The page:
How hip-hop is saving a dying Colombian language

How hip-hop is saving a dying Colombian language

Rap folklórico palenquero represents the voice of the people, says Andris Padilla Julio, leader of the Colombian hip-hop group Kombilesa Mi. The crew rapidly switches between Spanish and another language – but it is not English, the international language of hip-hop.The other language is Palenquero, one of the two creole languages native to Colombia. There are 68 indigenous languages in the country, and many of them are under threat of going extinct from “pressure to assimilate” or Colombia’s long-running internal conflict with drug cartels and paramilitary forces.Palenquero traces its linguistic roots to the Bantu language family native to sub-Saharan Africa, and includes influence from several romance languages as well. It is centuries old, and hip-hop might help it survive further into the 21st Century.“At one point, Palenquero was considered poorly spoken Spanish, and because of that, people felt bad and decided not to speak it,” says Padilla Julio, who goes by the name Afro Netto. A grassroots revival in the latter half of the 20th Century sought to fight these negative stereotypes while at the same time re-establishing the language among the town’s roughly 3,500 inhabitants. For centuries, San Basilio de Palenque has been a symbol of resistance, one that shines through in its language, culture, and identity.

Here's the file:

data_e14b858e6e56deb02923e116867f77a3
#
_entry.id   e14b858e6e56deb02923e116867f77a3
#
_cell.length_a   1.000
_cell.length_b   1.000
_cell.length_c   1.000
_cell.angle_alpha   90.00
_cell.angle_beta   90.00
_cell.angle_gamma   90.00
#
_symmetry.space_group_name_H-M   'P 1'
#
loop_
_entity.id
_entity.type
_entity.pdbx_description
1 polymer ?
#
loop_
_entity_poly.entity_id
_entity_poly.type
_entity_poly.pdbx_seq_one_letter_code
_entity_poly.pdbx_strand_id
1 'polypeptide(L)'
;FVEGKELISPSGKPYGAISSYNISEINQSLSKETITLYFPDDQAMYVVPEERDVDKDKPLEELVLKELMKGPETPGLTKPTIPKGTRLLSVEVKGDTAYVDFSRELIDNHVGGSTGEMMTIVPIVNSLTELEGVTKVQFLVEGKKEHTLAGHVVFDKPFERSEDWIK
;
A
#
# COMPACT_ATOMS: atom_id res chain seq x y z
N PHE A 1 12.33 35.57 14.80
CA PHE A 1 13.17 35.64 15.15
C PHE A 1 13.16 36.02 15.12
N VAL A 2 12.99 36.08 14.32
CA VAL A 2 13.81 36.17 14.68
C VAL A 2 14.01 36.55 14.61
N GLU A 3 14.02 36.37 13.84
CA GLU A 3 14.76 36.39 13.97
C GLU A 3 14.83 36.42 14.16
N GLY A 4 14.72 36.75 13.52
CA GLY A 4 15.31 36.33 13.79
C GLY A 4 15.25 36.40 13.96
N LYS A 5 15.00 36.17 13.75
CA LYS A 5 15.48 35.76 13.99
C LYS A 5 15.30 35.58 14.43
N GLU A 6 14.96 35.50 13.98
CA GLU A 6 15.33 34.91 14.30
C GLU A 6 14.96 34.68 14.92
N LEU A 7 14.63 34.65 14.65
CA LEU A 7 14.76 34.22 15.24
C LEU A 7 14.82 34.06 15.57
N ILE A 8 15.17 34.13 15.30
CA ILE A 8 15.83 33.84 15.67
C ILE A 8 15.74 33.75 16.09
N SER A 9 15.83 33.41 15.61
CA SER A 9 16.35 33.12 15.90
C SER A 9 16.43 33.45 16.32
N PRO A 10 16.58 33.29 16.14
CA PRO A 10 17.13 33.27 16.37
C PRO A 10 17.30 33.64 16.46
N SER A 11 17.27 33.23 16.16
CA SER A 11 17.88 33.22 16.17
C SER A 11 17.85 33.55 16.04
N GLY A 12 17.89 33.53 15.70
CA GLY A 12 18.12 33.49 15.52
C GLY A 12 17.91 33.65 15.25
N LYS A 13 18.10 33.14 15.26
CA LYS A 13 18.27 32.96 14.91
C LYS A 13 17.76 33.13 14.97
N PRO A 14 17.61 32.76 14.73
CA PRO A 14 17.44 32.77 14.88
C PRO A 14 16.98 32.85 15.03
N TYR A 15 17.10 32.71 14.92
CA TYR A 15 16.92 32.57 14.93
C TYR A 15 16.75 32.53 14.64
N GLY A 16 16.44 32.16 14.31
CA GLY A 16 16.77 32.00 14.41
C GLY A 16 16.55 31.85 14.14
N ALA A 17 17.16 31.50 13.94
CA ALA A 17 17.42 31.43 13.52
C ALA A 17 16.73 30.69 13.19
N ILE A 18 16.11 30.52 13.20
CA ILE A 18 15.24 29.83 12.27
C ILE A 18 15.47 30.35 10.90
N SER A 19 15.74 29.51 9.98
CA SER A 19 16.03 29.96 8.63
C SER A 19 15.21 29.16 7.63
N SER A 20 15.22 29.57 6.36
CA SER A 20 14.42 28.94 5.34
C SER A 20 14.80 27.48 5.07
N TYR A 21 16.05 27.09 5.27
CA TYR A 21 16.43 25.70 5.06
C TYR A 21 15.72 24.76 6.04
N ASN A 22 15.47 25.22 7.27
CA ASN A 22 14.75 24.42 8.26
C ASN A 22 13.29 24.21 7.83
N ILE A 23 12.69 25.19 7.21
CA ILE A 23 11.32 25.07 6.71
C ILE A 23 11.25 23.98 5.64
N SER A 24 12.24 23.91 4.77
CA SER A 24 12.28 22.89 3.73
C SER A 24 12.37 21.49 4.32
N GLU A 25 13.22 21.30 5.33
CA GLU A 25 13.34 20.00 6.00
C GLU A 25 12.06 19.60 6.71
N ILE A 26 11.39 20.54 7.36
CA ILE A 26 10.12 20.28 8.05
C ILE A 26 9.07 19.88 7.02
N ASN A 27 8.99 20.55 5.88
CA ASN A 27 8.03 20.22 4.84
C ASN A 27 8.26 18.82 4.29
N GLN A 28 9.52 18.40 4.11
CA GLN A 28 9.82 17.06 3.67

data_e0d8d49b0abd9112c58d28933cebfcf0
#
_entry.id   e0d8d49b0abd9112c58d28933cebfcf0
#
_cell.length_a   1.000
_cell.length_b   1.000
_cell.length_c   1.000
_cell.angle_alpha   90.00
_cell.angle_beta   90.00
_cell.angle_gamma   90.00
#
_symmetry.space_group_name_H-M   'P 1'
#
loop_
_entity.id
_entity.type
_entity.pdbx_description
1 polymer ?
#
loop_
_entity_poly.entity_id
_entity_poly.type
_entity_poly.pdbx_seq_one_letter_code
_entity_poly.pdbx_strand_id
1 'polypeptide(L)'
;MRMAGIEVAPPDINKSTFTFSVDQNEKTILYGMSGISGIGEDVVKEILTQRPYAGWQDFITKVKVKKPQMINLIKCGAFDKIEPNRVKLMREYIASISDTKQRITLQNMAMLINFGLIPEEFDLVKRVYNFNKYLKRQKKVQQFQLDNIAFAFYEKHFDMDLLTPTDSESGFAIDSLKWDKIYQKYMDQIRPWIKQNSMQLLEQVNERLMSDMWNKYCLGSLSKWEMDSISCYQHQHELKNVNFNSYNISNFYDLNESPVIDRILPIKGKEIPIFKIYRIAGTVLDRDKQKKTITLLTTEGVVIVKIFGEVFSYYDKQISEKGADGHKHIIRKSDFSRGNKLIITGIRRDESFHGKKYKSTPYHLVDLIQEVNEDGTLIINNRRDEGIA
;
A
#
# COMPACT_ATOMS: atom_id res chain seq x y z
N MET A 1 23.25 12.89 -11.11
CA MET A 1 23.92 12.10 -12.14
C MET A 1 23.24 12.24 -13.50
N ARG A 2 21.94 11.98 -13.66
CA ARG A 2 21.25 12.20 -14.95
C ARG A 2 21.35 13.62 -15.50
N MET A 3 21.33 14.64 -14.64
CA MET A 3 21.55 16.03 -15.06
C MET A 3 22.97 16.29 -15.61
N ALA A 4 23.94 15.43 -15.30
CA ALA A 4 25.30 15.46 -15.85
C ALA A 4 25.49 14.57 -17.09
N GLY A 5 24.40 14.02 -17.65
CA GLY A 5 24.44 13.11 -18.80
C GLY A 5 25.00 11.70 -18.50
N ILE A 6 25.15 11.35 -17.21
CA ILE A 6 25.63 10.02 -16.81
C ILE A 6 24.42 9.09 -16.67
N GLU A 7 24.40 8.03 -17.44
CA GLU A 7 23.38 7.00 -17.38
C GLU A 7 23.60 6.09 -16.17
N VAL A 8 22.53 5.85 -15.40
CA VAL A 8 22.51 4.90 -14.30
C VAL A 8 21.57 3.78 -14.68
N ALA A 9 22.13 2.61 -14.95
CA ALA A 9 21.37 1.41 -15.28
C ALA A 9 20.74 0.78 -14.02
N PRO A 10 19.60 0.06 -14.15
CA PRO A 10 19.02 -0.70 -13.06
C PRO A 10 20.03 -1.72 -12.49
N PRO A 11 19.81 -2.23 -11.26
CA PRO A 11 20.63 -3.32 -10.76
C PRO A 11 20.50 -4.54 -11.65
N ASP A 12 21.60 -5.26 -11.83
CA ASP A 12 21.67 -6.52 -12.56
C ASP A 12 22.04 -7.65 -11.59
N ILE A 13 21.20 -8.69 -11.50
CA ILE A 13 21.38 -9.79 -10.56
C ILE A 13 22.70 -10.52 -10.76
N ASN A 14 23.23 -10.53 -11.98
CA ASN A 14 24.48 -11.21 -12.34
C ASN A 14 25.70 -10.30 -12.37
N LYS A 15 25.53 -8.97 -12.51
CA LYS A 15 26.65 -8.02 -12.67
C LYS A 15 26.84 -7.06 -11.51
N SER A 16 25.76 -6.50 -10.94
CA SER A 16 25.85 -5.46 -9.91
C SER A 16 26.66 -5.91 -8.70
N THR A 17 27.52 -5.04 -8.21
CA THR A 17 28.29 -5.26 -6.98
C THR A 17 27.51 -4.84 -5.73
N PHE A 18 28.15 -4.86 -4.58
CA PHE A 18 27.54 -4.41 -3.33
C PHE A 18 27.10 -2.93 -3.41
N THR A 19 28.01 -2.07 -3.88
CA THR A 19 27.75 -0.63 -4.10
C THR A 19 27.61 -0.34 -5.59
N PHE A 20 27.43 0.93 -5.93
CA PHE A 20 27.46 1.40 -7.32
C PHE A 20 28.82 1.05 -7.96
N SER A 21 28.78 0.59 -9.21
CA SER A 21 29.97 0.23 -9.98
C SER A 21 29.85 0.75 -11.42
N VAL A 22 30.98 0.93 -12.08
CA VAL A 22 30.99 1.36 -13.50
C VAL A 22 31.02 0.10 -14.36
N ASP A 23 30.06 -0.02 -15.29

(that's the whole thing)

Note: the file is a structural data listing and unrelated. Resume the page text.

The small town is known historically as the first free settlement in the Americas; escaped African slaves bound for Colombian plantations settled the town in the 17th Century and were granted their freedom in perpetuity in the 18th Century after nearly a century of fighting Spanish colonialists. It's the only settlement of its kind that survives into the present.As a result, In 2005, Unesco recognised San Basilio de Palenque by adding it to the List of the Intangible Cultural Heritage of Humanity. Kombilesa Mi have dedicated themselves to preserving this legacy, in the same way it was passed on to the group’s members. “That’s what our teachers used to tell us, that Palenque culture goes from generation to generation,” says Padilla Julio.On Tuesdays and Thursdays, for example, workshops on language, hairstyling, and community identity are held. On the remaining weekdays, the groups offers music and dance classes.

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